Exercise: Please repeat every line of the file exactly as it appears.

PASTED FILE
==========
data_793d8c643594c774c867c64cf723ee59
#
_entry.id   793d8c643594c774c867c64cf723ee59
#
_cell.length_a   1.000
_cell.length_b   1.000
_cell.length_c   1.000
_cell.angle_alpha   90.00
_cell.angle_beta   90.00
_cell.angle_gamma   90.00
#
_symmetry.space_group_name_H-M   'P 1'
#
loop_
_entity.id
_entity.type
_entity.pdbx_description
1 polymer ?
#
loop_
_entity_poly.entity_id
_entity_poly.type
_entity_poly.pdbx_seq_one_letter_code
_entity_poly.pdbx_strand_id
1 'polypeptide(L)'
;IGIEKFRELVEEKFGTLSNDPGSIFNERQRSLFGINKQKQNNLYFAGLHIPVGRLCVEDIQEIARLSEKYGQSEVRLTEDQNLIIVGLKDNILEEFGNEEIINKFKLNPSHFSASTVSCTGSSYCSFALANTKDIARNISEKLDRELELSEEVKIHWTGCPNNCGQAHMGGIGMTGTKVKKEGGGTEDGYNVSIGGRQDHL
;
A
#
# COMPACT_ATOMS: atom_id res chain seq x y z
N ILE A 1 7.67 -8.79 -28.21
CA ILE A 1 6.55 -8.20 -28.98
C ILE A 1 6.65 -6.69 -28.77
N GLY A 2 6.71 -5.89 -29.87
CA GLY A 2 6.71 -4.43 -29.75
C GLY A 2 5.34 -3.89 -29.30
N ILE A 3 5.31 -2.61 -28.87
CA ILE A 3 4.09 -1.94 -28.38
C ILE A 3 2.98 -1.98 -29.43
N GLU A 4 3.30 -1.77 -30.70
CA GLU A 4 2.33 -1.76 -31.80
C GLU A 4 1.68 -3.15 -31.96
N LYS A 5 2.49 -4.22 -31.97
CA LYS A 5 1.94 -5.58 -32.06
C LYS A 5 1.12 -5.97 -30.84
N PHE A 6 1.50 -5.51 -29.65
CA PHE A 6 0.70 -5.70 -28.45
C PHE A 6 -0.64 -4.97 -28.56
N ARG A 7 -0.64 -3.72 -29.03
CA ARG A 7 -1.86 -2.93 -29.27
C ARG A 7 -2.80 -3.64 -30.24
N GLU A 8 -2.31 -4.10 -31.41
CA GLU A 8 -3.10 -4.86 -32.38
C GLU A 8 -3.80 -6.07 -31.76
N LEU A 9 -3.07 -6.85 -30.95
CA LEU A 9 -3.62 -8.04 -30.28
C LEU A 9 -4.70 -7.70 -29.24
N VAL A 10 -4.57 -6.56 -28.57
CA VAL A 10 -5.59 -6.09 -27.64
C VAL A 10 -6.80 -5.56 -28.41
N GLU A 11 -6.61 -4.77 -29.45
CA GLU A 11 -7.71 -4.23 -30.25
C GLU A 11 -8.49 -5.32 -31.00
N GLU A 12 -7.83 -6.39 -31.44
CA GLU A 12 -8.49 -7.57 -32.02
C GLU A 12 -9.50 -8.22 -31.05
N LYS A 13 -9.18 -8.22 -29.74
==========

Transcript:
data_793d8c643594c774c867c64cf723ee59
#
_entry.id   793d8c643594c774c867c64cf723ee59
#
_cell.length_a   1.000
_cell.length_b   1.000
_cell.length_c   1.000
_cell.angle_alpha   90.00
_cell.angle_beta   90.00
_cell.angle_gamma   90.00
#
_symmetry.space_group_name_H-M   'P 1'
#
loop_
_entity.id
_entity.type
_entity.pdbx_description
1 polymer ?
#
loop_
_entity_poly.entity_id
_entity_poly.type
_entity_poly.pdbx_seq_one_letter_code
_entity_poly.pdbx_strand_id
1 'polypeptide(L)'
;IGIEKFRELVEEKFGTLSNDPGSIFNERQRSLFGINKQKQNNLYFAGLHIPVGRLCVEDIQEIARLSEKYGQSEVRLTEDQNLIIVGLKDNILEEFGNEEIINKFKLNPSHFSASTVSCTGSSYCSFALANTKDIARNISEKLDRELELSEEVKIHWTGCPNNCGQAHMGGIGMTGTKVKKEGGGTEDGYNVSIGGRQDHL
;
A
#
# COMPACT_ATOMS: atom_id res chain seq x y z
N ILE A 1 7.67 -8.79 -28.21
CA ILE A 1 6.55 -8.20 -28.98
C ILE A 1 6.65 -6.69 -28.77
N GLY A 2 6.71 -5.89 -29.87
CA GLY A 2 6.71 -4.43 -29.75
C GLY A 2 5.34 -3.89 -29.30
N ILE A 3 5.31 -2.61 -28.87
CA ILE A 3 4.09 -1.94 -28.38
C ILE A 3 2.98 -1.98 -29.43
N GLU A 4 3.30 -1.77 -30.70
CA GLU A 4 2.33 -1.76 -31.80
C GLU A 4 1.68 -3.15 -31.96
N LYS A 5 2.49 -4.22 -31.97
CA LYS A 5 1.94 -5.58 -32.06
C LYS A 5 1.12 -5.97 -30.84
N PHE A 6 1.50 -5.51 -29.65
CA PHE A 6 0.70 -5.70 -28.45
C PHE A 6 -0.64 -4.97 -28.56
N ARG A 7 -0.64 -3.72 -29.03
CA ARG A 7 -1.86 -2.93 -29.27
C ARG A 7 -2.80 -3.64 -30.24
N GLU A 8 -2.31 -4.10 -31.41
CA GLU A 8 -3.10 -4.86 -32.38
C GLU A 8 -3.80 -6.07 -31.76
N LEU A 9 -3.07 -6.85 -30.95
CA LEU A 9 -3.62 -8.04 -30.28
C LEU A 9 -4.70 -7.70 -29.24
N VAL A 10 -4.57 -6.56 -28.57
CA VAL A 10 -5.59 -6.09 -27.64
C VAL A 10 -6.80 -5.56 -28.41
N GLU A 11 -6.61 -4.77 -29.45
CA GLU A 11 -7.71 -4.23 -30.25
C GLU A 11 -8.49 -5.32 -31.00
N GLU A 12 -7.83 -6.39 -31.44
CA GLU A 12 -8.49 -7.57 -32.02
C GLU A 12 -9.50 -8.22 -31.05
N LYS A 13 -9.18 -8.22 -29.74